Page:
Awhile back a band of guys took to Reddit with no idea how to make a game. Two years later they resurfaced with Fictorum, and the fruits of their efforts are now available to purchase on Steam. Now that the game is out and people are buying, we decided to take a look to see just how well it played:


You are a powerful wizard wishing to destroy the Inquisition. You travel the lands and do what you can to rid the world of the evil that plagues it. The story is told by your movement on the map and with every place you visit comes another excerpt is added to your story. 


You begin each phase on a map with options to move around ultimately towards a glowing rock which signals the objective you must complete to progress to the next chapter. Once you get inside a level you're dumped on the outskirts of a town with an objective you must complete to progress to the next stage. Usually, the objective is destroying the towers that create a magical barrier blocking your exit, but occasionally you'll be tasked with destroying objects/people before moving on as well. 

As a wizard, you have a pretty solid command of magic and can begin the game as a master of fire, ice, or lightning. Don't feel like there's a ton of pressure in this selection as this simply just gives your character some starting spells to jump into and you can use literally any other spell you find later in the game. That said, I found fire and lightning to be the easiest spells to use in the early game and ice is damn near impossible for completing missions.

I won't lie, this game takes a bit of getting used to. My first two playthroughs I absolutely hated it because the enemies would swarm me in numerous and unfair numbers, and the breakable objects would fly off of buildings and trap me until my health drained completely. In short, this is an indie game and the expected difficulty balance that comes from most games shouldn't be expected.

That said, once you learn how the game operates, it doesn't take long to turn the tables. Hitting enemies from a distance and picking them off as they come to you is a much better strategy for this game, and it can be just as fun. As well, it's also best not to blow up buildings while you're inside them which is just as true in real life, so lesson learned there I guess. 

Even when you learn the system though, things can get a tad repetitive. Learning new spells can be fun for awhile, but ultimately you'll find yourself in a grind doing the same thing over and over again until you inevitably die due to this game's obsession with depriving you of health. I definitely would be more invested if I had more chances to heal up, but as it stands it's too much of a grind to stay alive and grind some more.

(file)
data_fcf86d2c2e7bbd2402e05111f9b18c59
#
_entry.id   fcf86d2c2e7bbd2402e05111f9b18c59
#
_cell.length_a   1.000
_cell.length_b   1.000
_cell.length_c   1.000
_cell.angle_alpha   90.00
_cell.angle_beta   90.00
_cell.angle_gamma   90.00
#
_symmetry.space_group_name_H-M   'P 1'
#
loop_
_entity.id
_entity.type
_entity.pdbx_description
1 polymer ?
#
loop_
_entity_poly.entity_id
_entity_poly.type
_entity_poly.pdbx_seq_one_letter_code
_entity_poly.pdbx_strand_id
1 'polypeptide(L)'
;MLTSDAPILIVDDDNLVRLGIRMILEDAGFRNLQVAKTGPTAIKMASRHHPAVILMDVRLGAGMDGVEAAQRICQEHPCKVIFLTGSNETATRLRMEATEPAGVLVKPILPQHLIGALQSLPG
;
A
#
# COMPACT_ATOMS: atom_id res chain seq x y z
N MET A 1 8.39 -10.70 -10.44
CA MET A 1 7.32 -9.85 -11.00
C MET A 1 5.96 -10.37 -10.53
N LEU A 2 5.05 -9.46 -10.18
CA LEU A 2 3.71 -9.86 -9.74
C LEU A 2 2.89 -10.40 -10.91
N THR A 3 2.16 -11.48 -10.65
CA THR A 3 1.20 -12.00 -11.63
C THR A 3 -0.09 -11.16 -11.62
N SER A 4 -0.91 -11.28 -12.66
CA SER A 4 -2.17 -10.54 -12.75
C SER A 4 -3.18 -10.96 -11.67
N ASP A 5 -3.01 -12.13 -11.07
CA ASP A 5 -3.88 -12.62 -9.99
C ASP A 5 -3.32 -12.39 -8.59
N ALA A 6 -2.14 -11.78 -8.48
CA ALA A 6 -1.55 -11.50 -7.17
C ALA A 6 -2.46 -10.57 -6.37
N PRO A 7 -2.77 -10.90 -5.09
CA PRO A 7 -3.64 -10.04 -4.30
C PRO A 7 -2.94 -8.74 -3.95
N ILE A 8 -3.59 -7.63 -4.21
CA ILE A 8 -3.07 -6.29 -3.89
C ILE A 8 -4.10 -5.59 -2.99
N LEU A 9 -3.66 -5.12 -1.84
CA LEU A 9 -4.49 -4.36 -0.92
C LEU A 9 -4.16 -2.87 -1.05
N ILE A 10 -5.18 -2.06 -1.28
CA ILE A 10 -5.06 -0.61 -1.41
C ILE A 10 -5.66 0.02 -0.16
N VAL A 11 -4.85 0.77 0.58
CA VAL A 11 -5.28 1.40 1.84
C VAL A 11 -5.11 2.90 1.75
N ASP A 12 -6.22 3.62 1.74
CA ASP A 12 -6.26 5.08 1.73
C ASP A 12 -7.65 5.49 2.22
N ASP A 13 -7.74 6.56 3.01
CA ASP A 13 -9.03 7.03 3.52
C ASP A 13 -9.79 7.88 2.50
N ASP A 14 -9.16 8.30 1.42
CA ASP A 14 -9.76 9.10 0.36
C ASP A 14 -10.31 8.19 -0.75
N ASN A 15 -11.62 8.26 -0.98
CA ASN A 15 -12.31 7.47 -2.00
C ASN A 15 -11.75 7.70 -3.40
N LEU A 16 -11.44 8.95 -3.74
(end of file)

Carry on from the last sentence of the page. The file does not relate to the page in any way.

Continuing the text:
Visually the game looks decent on the max settings. The magical effects are top notch, but the rigid character movement leaves a bit to be desired. Ultimately it's tit for tat and I'm not gonna bash on it too hard because I've seen far worse PC games in my day. 


There's definitely a lot of replayability in this game, especially if you turn on permadeath. One big positive about this game is that no two playthroughs are the same, and every time you pop this game on you'll be thrown into a different scenario. As mentioned though, those scenarios aren't all that different and revolve around you entering a village and blasting your way out using magic. It's a fun gimmick, but I found myself growing tired of it after too long. 

What Could Be Better

I know I sound a little critical in my take on Fictorum, but it's only because I see the potential for things to be done better. There are a lot of spells to take advantage of in this game, but when I have 15 soldiers running at me full speed I'm going to default to lightning stream to take them all out and protect my precious health every time. The aggressiveness of the soldiers does not allow me to take advantage of the customizable spell options, and my limited mana is already depleted and draining my health by the time I can hit the spell I wish to use. 

Really, it all boils down to health. When I'm constantly worried about dying and having to restart an entire section (which is possible if you turn off permadeath), I'm more focused on what keeps me alive than I am having fun exploring the game. If the development team patched in some sort of healing factor that prevented me from having to sell all my belongings just to get a full heal from a vendor in the late game I would definitely sink more time into it.

Final Verdict

It's a fun concept, but it'll take some frustration before the fun is found. At the moment I can't recommend it as a buy at any price, but provided the health issues get resolved I could definitely see this game improving a great deal.